- Assata: An Autobiography by Assata Shakur- The first woman to be on the FBI's Most Wanted Terrorist List, Assata Shakur is both an activist and revolutionary. This autobiography helped expand my mind in terms of thinking about the United States and its relationship with terrorism. How do we define terror and who do we label as terrorist? How much of a threat could one woman pose? The autobiography starts with Shakur handcuffed to her hospital bed, close to death and guarded by federal police, following a shootout on the New Jersey Turnpike which left a white state trooper dead. Shakur then takes us through her life story and recounts the events both leading up to the event and the aftermath. She discusses everything from racism, sexism, the need for prison reform, white supremacy, police brutality, civil rights organizations and how flawed the justice system can be. Shakur also takes us through the development of her own cultural identity, which was a difficult process in a country that disregards and criminalizes its black and brown citizens.
- Americanah by Chimamanda Ngozi Adichie- Americanah is Adichie's third novel and a humorous story about love and cultural identity, spanning three continents. The novel focuses on Ifemelu and Obinze who first meet in secondary school in Lagos, Nigeria and immediately fall in love. Like many young people in the country which is dealing with a military dictatorship, they decide to leave to go study abroad. Ifemelu goes to the United States and discovers what it means to be black for the first time in her life. This sparks the creation of her hilarious and clever race blog, “Raceteenth or Various Observations About American Blacks (Those Formerly Known as Negroes) by a Non-American Black”. Obinze however is unable to obtain a visa to the U.S. following 9/11 so he moves to London and lives and works as an undocumented worker. Fifteen years later both are back in Nigeria, but their reunion isn't the simple, happy occasion it should be. What I appreciate most about this book is how it addresses the struggle of being a Black American who isn't African-American. I can relate to the tension and struggle of being not American enough for Americans, but also not Nigerian enough for Nigerians, and how this had lead to the formation of my own culture identity.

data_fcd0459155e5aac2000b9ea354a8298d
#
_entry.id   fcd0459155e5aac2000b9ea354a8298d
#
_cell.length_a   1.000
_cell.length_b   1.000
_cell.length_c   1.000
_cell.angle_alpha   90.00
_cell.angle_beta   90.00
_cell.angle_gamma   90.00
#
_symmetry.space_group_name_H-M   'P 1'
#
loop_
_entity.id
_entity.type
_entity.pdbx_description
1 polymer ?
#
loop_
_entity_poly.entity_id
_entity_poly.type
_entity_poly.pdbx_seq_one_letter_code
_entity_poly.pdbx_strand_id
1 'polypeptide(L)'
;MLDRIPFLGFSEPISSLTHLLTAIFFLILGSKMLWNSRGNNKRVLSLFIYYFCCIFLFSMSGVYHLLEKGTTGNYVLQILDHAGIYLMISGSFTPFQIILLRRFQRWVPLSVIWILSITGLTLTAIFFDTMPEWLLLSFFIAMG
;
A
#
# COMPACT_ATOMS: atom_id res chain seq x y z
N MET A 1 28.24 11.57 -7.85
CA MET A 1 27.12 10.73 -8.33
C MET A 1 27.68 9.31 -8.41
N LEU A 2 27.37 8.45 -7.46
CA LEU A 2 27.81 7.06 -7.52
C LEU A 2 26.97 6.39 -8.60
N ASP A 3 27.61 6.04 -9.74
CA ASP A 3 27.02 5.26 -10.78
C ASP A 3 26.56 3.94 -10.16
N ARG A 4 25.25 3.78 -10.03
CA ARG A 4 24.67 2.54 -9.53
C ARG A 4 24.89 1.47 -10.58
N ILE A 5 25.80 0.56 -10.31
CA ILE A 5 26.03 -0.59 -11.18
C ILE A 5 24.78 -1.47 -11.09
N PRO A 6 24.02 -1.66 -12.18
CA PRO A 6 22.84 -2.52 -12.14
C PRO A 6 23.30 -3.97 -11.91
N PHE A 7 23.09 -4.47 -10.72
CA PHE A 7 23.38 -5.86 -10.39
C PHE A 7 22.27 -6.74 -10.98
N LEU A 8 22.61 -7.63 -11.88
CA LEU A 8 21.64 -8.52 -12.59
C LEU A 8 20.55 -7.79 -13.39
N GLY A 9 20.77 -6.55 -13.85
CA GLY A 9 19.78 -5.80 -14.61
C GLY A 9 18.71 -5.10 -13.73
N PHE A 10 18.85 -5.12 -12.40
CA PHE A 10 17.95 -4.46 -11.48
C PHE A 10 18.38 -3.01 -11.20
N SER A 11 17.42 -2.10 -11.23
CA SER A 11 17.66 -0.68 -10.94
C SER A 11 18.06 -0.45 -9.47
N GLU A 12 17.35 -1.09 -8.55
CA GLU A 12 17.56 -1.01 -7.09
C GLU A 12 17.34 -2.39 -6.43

- Women Who Run With the Wolves: Myths and Stories of the Wild Woman Archetype by Clarissa Pinkola Estés- Estés is a Jungian psychoanalyst who uses multicultural myths, folktales and fairytales as ways to help women reclaim and reconnect with the instinctual nature of woman or the "wild woman" within. This wild woman represents the powerful force that is filled with meaning, joy, good instincts, and passionate creativity. However due to pressures and expectations many women lock away this force so they can better fit into the expectations of being a good wife, mother, or woman in the way society dictates a woman should be. This book is similar to Kissing the Witch in the use of fairytales, except Estés uses the familiar stories and storytelling as entry points to further discuss analytic concepts and ideas.
- She's Come Undone by Wally Lamb- One of the most amazing aspects of this book for me is that it is written by a man, but he is able to perfectly capture a woman's voice. Dolores Price is literally coming undone. At forty her life isn't close to where she thought it should be and much of the idealized picture she holds comes from her long obsession with television and the perfect images it projects. This book follows her life from age 4, when her father leaves her and her mother for another woman, to age 40 when she's in a relationship with a good man but yearning and struggling to become a mother. She has to deal with her traumatic past. During her adolescence, her mother is hospitalized for mental illness forcing Dolores to live with a cold and distant grandmother. Her grandmother's neglect leaves her vulnerable to be preyed upon by a charming neighbor. Throughout the novel Dolores works hard to put herself together and she does so with a lot of courage and humor.
Have you read any of the books on this list? What are some of your favorite books and why? What are some books that have had a meaningful and lasting impact on you? As always I'd love to hear from you in the comments below!